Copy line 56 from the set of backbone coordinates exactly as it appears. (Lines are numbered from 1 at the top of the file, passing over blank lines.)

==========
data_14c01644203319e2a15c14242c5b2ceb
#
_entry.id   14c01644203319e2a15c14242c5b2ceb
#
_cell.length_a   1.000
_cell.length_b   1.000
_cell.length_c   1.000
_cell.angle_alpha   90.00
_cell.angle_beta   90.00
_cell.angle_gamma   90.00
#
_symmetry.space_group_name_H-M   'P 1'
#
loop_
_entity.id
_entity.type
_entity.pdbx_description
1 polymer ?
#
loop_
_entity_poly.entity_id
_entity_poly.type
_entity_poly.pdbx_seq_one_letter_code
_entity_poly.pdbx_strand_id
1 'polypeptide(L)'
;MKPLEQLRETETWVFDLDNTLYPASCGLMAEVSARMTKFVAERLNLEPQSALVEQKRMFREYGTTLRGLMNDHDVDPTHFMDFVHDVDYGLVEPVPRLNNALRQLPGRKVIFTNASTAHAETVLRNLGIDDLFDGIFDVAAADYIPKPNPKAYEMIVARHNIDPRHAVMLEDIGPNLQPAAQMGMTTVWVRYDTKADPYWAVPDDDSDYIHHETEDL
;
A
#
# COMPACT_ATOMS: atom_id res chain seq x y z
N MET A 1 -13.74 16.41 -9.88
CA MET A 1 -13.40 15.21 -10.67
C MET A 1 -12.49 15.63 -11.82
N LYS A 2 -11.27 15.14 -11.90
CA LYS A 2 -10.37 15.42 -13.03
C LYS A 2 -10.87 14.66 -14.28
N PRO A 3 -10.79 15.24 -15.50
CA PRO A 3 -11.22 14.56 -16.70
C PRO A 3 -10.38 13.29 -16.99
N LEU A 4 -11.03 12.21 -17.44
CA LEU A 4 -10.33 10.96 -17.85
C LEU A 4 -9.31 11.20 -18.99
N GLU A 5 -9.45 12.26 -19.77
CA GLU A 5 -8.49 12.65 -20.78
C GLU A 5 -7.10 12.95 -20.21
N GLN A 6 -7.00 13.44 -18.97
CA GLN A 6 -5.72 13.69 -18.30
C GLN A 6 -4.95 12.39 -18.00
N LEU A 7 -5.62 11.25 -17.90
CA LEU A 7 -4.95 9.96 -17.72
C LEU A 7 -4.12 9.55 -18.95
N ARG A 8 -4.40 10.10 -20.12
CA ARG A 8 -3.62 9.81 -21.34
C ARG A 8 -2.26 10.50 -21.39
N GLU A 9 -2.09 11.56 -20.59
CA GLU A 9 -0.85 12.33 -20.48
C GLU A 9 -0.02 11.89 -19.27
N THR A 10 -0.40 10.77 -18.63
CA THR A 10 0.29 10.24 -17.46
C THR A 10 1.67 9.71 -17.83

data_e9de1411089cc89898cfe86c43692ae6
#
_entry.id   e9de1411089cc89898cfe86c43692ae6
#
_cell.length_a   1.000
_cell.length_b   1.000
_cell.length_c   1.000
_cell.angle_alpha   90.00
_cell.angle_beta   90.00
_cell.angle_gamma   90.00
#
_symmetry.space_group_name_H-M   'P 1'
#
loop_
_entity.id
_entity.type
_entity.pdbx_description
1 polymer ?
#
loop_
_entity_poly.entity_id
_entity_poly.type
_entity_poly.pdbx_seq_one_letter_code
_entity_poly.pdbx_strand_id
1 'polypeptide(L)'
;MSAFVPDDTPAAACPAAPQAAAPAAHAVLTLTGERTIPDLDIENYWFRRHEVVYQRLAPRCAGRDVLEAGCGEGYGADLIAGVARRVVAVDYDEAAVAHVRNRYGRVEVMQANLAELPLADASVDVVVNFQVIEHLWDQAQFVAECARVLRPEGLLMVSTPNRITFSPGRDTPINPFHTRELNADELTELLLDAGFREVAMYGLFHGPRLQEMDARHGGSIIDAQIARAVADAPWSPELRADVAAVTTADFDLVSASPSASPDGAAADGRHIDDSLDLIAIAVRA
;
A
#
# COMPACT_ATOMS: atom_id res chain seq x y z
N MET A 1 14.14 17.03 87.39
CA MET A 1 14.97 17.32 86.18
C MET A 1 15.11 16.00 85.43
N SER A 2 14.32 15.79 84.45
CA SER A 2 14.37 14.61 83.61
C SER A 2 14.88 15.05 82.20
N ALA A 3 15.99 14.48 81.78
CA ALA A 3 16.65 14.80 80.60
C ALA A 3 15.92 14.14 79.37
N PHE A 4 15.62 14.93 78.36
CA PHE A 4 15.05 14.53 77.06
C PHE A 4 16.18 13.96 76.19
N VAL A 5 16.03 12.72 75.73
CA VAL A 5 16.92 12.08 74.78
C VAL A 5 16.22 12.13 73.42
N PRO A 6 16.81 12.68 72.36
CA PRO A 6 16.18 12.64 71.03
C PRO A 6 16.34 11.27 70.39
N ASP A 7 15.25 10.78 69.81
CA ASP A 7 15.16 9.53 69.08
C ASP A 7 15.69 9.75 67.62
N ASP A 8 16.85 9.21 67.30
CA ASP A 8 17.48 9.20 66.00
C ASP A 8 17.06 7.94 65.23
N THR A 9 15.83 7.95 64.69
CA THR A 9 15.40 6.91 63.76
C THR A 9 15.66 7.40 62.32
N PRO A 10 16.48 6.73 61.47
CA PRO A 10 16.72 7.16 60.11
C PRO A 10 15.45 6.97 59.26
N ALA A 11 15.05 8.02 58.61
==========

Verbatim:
CA GLU A 9 -0.85 12.33 -20.48